Arabic For Dummies
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Knowing how to order food in Arabic is essential, whether you're on a short visit to the Middle East or planning to live there. Put some some basic Arabic restaurant (maT'am) vocabulary into your head to make the experience of eating out in a Middle Eastern restaurant a lot more fun.

faatuura (check)
iiSaal (receipt)
naadil/naadila [M/F] (waiter/waitress)

In the Middle East, as in most of the rest of the world, there are three main meals of the day: faTuur (breakfast), ghadaa' (lunch), and 'ashaa' (dinner).

To tell someone you're hungry in Arabic, say anaa jaw'aan/anaa jaw'aa. (I'm hungry [M/F]). If you want to ask somebody if he or she is hungry, you say hal anta jaw'aan?/hal anti jaw'aa (Are you hungry? [M/F]).

Here are some food items you can order.

khubz (bread)
laHm (meat)
faakiha (fruit)
sukkar (sugar)
Ta'aam (food)
ka'k (cake, pastries)
Halwayaat (sweets)
salaTa (salad)
shurba (soup)
dajaaja (chicken)
aruzz (rice)
laHm (meat)
laHm al-baqr (beef)

You might want to use the following adjectives to describe to your naadil/naadila (waiter/waitress) how you want the food prepared.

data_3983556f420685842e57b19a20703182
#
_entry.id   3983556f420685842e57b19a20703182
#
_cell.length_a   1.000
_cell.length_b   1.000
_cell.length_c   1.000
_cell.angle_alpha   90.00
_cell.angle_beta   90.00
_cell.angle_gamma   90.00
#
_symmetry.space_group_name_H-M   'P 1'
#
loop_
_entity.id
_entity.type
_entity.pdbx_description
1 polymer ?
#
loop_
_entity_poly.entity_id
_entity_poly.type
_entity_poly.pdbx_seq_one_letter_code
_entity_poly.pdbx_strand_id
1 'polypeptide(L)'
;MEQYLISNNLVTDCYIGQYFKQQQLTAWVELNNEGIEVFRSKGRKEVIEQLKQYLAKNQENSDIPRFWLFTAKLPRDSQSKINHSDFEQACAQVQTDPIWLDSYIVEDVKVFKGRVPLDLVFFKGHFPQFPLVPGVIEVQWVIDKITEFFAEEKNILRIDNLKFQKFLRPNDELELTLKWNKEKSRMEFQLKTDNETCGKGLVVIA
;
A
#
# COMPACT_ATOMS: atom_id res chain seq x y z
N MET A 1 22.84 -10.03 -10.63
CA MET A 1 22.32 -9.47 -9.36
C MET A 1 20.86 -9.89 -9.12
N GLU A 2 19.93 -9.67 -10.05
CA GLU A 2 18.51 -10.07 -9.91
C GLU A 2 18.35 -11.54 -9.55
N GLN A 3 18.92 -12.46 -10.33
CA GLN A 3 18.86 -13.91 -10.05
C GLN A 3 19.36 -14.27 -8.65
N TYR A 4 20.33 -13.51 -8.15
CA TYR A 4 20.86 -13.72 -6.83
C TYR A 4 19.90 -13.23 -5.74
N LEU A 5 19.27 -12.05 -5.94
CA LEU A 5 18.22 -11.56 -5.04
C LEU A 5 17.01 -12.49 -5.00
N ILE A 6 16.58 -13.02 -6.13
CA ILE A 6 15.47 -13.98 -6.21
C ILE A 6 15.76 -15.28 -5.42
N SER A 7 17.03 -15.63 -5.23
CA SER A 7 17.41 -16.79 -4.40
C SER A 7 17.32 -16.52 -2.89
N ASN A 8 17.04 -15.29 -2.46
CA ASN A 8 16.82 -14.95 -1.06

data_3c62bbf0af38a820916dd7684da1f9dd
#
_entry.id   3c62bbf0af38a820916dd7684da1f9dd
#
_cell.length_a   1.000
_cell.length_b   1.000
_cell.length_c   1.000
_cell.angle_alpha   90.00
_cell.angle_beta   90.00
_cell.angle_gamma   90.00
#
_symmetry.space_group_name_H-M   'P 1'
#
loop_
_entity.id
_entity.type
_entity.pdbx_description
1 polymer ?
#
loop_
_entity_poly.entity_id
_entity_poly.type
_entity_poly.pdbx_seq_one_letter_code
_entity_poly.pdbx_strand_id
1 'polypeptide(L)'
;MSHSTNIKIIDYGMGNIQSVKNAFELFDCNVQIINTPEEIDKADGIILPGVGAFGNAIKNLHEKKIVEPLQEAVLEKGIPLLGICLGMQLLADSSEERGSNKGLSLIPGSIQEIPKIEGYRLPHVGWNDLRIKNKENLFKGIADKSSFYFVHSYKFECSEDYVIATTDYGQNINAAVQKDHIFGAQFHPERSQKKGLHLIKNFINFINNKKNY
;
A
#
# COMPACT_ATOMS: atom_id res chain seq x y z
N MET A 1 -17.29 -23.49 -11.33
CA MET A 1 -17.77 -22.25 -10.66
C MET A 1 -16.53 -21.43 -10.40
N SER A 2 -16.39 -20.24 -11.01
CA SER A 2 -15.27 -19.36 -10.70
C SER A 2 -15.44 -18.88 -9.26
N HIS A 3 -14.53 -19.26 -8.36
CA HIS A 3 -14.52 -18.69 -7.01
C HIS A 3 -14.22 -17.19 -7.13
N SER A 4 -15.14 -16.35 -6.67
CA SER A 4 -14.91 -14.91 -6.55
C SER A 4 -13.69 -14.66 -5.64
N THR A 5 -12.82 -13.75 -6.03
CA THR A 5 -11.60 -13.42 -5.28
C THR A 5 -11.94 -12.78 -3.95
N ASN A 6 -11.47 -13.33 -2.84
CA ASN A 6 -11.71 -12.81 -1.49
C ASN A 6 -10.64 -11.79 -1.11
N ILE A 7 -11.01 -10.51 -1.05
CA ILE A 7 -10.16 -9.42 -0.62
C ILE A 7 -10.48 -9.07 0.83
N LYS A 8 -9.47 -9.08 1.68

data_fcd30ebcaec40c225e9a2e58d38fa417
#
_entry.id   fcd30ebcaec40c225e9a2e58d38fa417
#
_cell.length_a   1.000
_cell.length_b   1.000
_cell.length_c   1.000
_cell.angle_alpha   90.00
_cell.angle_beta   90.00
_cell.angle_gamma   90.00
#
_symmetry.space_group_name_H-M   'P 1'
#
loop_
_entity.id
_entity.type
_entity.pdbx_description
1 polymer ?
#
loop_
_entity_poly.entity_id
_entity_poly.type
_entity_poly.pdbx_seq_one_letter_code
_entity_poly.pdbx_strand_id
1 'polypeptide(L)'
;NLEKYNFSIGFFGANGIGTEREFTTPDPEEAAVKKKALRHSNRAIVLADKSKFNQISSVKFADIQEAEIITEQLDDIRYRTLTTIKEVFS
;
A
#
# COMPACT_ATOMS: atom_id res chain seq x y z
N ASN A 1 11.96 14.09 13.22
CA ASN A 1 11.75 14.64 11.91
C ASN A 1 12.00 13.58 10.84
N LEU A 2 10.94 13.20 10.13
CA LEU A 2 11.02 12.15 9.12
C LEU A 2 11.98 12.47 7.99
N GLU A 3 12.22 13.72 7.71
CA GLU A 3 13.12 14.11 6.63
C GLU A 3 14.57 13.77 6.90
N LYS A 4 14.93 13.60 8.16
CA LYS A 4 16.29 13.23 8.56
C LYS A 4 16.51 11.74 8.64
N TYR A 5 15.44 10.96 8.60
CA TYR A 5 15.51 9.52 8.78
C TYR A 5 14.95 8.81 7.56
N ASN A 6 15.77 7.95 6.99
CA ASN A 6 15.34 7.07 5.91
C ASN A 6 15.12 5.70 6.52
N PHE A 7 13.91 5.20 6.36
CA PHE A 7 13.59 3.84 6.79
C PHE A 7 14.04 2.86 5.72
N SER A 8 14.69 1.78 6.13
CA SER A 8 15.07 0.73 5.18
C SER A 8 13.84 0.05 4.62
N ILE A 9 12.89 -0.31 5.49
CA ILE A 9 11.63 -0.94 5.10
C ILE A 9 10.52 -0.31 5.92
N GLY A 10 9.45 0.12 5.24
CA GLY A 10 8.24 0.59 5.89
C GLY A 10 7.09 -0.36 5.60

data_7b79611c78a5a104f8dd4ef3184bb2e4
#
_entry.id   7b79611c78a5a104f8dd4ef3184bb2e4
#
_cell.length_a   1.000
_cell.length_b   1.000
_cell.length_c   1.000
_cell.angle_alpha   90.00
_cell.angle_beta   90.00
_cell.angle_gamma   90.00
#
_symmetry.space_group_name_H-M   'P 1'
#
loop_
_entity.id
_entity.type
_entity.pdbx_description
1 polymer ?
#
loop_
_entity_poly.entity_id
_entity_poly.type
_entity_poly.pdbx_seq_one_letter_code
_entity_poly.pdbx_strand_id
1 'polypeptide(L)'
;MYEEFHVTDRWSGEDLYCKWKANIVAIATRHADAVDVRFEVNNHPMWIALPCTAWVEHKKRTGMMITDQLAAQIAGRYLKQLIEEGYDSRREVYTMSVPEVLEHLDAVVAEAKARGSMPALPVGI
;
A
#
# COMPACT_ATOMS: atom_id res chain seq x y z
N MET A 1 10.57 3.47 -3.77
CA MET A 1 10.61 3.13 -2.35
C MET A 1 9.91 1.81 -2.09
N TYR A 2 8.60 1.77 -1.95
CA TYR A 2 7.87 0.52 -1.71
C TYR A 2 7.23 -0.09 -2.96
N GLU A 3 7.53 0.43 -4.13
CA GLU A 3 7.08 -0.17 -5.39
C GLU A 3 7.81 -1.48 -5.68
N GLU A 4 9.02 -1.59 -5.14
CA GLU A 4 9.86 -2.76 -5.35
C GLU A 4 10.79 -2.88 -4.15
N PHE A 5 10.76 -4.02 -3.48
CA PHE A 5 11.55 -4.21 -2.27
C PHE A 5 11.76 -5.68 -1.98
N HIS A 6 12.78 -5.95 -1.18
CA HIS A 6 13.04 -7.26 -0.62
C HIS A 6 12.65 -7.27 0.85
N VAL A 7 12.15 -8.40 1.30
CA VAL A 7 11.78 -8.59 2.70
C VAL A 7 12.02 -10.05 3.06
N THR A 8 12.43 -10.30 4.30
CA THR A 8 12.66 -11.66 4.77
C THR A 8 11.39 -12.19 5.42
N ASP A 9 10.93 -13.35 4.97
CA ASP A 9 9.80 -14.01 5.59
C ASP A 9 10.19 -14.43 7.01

mashwii (grilled)
masluuq (boiled)
Taazij (fresh)

To tell someone you're thirsty in Arabic, say anaa 'aTshaan/anaa 'aTshaa. [M/F]. When you want to ask somebody whether he or she is thirsty, you say hal anta 'aTshaan?/hal anti 'aTshaa (Are you thirsty? [M/F]). To order your drink, say sa'shrab . . . (I will drink . . .). Then add the name of the drink you want.

maa' (water)
qahwa (coffee)
shaay (tea)
'aSiir (juice)
qahwa (coffee)
shaay (tea)

The following phrases might help you when you're eating at a restaurant.

  • uriid laHm mashwii, min faDlik. (I would like grilled meat please.)

  • al-laHm ladhiidh. (The meat is delicious.)

  • hal'indakum dajaaja wa-ruzz? (Do you have chicken with rice?)

  • a'Tiinii al-fatuura, min faDlik. (Please bring the check.)

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